Norfolk Island Pine

Norfolk Island pine

Norfolk Island pine is a tropical evergreen tree that is adaptable to indoor conditions and is a favorite of many indoor plant enthusiasts, though not one considered for beginners. Small trees grown indoors are uniform in appearance and have branches that are parallel to the ground. The Norfolk Island pine is a long-lasting houseplant that grows three to six inches annually.

Norfolk Island pines grow well in indirect sunlight. During the warm months of the year, you can move them outdoors and place them in partial sunlight. However, after being outdoors, placement in low-lighted areas of your home may result in whole branches suddenly falling from your plant. To avoid this problem, allow your pine to become accustomed to low-light conditions outdoors four to five weeks prior to bringing it back inside. Night-time temperatures of 50 to 55 degrees Fahrenheit and day-time temperatures of 68 to 72 degrees are best for Norfolk Island pines, but they can tolerate temperatures as low as 45 degrees and as high as 85 degrees.

Norfolk Island pines do not require as much water as other common houseplants. In fact, they do not tolerate saturated soil. When the top inch of soil is dry, apply enough water to allow some to drain out of the bottom of the container, then discard the excess water. The greatest challenge in caring for a Norfolk Island pine is providing consistent humidity of 50%, particularly in our dry Colorado climate. These plants often dry out quickly due to Colorado’s low humidity, so this should be a consideration prior to purchase.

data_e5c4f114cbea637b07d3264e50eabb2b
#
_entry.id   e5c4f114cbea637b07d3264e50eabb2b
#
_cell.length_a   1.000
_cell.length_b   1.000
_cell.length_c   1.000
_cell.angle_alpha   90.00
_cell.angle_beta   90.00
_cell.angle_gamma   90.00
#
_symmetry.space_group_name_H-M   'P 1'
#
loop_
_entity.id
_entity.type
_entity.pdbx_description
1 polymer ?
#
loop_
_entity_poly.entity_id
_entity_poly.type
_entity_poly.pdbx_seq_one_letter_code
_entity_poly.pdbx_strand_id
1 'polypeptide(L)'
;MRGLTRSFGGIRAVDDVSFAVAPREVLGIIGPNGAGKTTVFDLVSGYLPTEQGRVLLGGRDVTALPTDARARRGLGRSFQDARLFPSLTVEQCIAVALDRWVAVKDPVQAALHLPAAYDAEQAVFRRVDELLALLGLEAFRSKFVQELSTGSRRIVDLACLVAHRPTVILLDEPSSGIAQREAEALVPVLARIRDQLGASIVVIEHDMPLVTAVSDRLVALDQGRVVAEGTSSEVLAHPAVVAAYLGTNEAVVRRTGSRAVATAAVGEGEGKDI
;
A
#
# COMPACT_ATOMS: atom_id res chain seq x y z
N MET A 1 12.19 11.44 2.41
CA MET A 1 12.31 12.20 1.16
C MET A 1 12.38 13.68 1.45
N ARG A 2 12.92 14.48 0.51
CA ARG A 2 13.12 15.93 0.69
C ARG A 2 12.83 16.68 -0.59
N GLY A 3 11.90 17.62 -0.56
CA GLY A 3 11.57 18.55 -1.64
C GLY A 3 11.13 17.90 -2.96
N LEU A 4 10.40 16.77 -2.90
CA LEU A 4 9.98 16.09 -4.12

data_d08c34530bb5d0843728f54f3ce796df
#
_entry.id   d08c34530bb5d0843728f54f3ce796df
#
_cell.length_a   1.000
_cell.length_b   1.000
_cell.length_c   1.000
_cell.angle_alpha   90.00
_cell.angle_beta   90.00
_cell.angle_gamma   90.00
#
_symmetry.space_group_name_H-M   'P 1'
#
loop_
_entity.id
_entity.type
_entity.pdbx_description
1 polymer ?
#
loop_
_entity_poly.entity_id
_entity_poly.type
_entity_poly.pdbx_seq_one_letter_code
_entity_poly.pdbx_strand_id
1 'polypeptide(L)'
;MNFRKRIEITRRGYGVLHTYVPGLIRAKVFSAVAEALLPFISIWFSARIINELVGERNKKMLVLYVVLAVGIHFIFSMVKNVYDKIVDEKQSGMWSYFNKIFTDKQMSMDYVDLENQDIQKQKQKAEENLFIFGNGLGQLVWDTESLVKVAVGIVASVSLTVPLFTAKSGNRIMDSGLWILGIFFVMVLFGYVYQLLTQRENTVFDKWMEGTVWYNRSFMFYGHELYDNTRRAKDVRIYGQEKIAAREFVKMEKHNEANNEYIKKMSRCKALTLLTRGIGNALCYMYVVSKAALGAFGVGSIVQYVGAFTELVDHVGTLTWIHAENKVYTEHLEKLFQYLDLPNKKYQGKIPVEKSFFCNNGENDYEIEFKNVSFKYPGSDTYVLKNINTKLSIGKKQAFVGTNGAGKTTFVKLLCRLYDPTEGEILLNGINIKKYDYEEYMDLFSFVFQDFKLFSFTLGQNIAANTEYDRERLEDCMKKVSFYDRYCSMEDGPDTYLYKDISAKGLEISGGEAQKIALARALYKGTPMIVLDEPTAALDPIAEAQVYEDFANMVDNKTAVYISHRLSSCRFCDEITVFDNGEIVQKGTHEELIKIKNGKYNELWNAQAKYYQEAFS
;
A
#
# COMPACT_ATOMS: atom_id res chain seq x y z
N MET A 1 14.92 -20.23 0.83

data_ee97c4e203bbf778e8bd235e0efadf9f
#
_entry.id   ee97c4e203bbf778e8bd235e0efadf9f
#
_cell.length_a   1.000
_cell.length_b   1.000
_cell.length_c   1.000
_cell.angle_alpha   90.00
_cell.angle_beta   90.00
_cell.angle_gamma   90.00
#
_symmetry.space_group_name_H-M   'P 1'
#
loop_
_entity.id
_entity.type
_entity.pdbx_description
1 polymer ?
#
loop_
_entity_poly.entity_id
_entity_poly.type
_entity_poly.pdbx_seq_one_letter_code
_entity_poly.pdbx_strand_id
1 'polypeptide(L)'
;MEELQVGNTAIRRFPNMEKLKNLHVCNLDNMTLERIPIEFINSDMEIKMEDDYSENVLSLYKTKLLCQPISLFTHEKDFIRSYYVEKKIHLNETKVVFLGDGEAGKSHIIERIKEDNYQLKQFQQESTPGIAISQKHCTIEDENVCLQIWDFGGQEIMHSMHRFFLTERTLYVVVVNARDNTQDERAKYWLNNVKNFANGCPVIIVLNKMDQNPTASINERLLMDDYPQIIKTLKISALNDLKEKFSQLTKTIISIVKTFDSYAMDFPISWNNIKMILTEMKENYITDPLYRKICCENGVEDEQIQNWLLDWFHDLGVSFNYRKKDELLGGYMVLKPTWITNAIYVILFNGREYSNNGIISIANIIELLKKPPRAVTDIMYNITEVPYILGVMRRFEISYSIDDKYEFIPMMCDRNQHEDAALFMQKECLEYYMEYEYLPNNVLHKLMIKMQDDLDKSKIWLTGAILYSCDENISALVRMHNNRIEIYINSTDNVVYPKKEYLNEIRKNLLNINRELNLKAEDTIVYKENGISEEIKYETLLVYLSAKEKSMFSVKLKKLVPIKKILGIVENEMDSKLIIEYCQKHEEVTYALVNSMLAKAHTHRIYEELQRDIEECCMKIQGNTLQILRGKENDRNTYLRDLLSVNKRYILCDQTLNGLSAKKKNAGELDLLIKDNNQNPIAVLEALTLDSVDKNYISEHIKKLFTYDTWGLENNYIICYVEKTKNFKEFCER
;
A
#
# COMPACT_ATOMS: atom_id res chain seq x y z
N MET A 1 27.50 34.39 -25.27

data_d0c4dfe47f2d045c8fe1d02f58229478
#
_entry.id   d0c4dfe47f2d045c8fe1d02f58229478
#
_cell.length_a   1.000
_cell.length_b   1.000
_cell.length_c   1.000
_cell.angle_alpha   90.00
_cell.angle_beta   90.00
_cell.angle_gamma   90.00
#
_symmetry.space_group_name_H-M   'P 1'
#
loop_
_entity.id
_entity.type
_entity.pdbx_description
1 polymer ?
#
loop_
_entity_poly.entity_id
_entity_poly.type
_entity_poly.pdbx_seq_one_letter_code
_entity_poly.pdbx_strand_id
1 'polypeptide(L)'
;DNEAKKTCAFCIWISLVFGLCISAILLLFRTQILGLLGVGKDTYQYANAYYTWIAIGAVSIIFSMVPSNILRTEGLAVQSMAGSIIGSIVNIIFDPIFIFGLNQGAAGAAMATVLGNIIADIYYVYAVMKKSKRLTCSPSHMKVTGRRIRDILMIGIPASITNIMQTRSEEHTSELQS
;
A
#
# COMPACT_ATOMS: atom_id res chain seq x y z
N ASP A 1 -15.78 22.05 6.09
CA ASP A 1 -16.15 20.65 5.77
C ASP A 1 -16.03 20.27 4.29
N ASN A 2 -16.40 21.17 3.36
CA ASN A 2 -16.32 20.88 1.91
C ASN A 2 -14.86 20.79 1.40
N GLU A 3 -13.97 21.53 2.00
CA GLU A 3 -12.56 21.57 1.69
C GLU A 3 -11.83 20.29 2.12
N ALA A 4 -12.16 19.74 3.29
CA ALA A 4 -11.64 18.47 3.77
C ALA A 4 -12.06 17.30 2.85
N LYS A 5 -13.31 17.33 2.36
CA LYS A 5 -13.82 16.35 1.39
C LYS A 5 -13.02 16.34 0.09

Norfolk Island pines don't require frequent fertilization. You can use any complete, soluble fertilizer, but be sure to follow the manufacturer's recommendations. Fertilize older plants every three to four months, and repotted or newly purchased plants every four to six months. Norfolk Island pines need only be repotted every three to four years using a commercially available potting mixture.

Tell us what you think!

Do you have a question? Try Ask an Expert!

Updated Tuesday, October 13, 2015